I decided to do fresh install of El Capitan over the weekend so as to upgrade from Yosemite. While El Capitan does come with Python 2.7 preinstalled, it does not include pip. If you search Ye Mighty Internet on how to remedy this situation, you’re likely to find suggestions on using sudo or Homebrew. I’m not a fan of either method.

In the case of using sudo, avoiding that is typically recommended whenever practical, and with El Capitan there’s this new thing called System Integrity Protection that may prevent it entirely. You’ll need to install pip without using sudo unless you’re going to go mucking about with things that have been put into place to prevent you from doing just that.

In the case of Homebrew, I’m just going to go ahead and get this out into the open. I don’t like it. I think it was useful for a time that has long since past, and problematic even then. If you like it, great! However, my sense of it is that if you need Homebrew then you are far better off using something like Vagrant.

Installing pip Without Homebrew or sudo

Installing pip on OS X is actually extremely easy. You don’t need sudo, and you don’t need something like Homebrew.

# Download the get-pip.py script
curl https://bootstrap.pypa.io/get-pip.py > get-pip.py

# Run it!
python get-pip.py --user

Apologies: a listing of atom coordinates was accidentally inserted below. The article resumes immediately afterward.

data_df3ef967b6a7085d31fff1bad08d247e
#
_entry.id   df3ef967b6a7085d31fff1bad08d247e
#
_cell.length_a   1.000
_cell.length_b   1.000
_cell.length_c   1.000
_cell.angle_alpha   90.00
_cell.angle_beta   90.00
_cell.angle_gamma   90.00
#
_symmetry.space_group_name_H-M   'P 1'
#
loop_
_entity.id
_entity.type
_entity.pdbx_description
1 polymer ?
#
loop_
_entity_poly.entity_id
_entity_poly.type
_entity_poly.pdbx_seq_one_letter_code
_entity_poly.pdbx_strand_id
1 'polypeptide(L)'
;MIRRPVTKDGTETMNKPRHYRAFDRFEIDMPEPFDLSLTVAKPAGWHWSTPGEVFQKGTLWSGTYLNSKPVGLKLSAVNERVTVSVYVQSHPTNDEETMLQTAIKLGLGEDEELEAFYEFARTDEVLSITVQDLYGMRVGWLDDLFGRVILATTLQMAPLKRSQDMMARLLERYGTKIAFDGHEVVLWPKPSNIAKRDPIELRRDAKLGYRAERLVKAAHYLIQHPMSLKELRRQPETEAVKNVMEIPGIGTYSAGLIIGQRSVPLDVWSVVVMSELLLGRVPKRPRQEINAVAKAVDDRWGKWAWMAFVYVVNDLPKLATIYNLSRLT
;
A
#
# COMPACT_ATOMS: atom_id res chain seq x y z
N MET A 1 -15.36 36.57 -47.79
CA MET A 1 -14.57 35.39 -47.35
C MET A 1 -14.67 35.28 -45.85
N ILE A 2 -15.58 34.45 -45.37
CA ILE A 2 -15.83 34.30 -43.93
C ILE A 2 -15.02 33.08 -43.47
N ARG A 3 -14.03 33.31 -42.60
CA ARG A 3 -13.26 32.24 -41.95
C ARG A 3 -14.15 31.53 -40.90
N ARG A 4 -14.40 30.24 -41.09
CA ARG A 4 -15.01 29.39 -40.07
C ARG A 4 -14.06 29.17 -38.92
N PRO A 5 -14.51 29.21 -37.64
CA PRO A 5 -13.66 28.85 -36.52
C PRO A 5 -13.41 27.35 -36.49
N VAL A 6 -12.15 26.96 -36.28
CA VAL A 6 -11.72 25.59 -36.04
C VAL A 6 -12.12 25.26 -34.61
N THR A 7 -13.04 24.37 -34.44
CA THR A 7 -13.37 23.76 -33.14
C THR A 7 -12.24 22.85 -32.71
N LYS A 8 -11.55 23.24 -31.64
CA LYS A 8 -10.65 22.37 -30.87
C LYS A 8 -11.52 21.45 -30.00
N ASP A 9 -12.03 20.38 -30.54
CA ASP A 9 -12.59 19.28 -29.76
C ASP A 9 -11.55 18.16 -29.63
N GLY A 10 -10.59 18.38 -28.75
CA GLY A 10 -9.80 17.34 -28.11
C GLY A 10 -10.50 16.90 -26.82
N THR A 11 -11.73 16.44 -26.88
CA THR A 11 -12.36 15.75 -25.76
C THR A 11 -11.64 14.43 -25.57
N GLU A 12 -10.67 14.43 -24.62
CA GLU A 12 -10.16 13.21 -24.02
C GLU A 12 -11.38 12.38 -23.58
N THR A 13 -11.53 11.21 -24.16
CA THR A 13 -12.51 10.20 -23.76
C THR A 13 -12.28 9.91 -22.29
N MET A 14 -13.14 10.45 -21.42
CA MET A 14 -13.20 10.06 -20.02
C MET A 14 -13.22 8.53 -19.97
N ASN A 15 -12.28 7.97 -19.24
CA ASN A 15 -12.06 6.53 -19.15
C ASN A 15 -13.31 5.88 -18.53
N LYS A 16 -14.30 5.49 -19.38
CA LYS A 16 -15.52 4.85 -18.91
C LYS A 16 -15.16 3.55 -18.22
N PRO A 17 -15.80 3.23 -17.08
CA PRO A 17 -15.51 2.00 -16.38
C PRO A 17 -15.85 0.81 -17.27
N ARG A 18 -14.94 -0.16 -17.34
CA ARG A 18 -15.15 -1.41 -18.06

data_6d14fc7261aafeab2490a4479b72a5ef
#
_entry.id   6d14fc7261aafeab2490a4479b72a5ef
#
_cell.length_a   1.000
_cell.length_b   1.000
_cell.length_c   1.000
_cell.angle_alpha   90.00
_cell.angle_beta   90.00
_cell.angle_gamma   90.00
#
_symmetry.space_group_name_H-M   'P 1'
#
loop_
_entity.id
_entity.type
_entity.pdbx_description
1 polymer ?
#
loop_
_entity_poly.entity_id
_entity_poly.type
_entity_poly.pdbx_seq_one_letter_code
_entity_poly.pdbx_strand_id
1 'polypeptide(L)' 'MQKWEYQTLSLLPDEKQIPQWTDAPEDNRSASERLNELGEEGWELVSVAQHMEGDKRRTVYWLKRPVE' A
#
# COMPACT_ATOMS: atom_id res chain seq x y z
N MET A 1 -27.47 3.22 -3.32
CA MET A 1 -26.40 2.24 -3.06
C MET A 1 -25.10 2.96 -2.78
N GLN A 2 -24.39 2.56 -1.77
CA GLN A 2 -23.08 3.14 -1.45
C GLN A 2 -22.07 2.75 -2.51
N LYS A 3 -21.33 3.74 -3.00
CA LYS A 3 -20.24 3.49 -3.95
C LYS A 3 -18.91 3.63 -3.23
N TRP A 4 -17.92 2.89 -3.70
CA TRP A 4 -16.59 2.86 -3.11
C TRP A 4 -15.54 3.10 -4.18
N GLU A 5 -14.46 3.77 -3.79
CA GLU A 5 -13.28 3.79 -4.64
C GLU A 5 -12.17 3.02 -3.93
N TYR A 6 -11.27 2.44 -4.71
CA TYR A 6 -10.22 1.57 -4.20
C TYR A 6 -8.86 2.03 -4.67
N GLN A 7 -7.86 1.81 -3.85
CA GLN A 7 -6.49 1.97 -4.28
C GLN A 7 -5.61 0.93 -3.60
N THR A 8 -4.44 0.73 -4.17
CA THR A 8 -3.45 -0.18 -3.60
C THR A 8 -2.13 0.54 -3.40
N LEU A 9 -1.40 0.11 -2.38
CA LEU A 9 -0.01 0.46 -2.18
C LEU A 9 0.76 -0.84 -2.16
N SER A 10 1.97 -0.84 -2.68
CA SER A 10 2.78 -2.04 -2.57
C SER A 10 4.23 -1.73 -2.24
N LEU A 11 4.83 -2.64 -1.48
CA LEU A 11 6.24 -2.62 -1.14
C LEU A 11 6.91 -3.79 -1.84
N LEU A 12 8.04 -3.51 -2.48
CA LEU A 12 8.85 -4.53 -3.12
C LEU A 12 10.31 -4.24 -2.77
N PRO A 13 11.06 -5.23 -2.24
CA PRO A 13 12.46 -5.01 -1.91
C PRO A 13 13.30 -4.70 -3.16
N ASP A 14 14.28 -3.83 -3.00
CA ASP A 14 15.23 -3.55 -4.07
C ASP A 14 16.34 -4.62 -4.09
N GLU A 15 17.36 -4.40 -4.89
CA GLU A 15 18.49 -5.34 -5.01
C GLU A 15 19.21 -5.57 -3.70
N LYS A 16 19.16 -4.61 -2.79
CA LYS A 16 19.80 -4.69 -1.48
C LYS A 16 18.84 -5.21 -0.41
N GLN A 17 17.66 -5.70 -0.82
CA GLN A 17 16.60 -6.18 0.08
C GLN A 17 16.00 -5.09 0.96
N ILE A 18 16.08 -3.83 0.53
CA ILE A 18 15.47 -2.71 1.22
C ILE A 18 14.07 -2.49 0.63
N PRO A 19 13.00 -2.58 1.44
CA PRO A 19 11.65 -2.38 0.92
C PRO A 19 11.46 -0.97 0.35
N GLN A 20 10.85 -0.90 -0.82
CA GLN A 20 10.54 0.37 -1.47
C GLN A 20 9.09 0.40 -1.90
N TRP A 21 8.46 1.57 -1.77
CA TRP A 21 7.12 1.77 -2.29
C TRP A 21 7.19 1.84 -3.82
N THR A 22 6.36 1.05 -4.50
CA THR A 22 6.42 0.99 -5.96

You’ve just completed a user install of pip! Now you’ll need to tell your shell where to find it. In order to do that, you’ll need to add a line to your .bash_profile ($HOME/.bash_profile). Open this file in your favorite editor, creating it if it does not already exist, and ensure there is a line that resembles the following:

export PATH=$PATH:$HOME/Library/Python/2.7/bin

That will allow your shell to find pip as well as other scripts that may get installed by other packages that you install using pip.

To load these changes in your current terminal session, issue . . .

source ~/.bash_profile

Future/New terminal sessions will work as if by magic.

The only other thing you need to do is to remember to use the ‘–user’ argument for any relevant pip command. e.g. . . .

pip install virtualenv --user

This doesn’t apply if you’re in a Python virtual environment, which you typically should be, in which case your pip command will automatically install packages in the proper location.

It should be noted that according to a footnote on the pip installation page, the pip developers are considering making the –user argument the default behavior. In addition, this method may not be fully tested.

The pip developers are considering making –user the default for all installs, including get-pip.py installs of pip, but at this time, –user installs for pip itself, should not be considered to be fully tested or endorsed.

With that being said, and this is really the most important part, you should generally be operating in a Python virtual environment anyway. A user install of pip is perfectly fine to allow you to easily get set up with the tools needed to do that as well as a variety of other packages that get installed via pip (virtualenv, ansible, awdcli, s3cmd, etc.).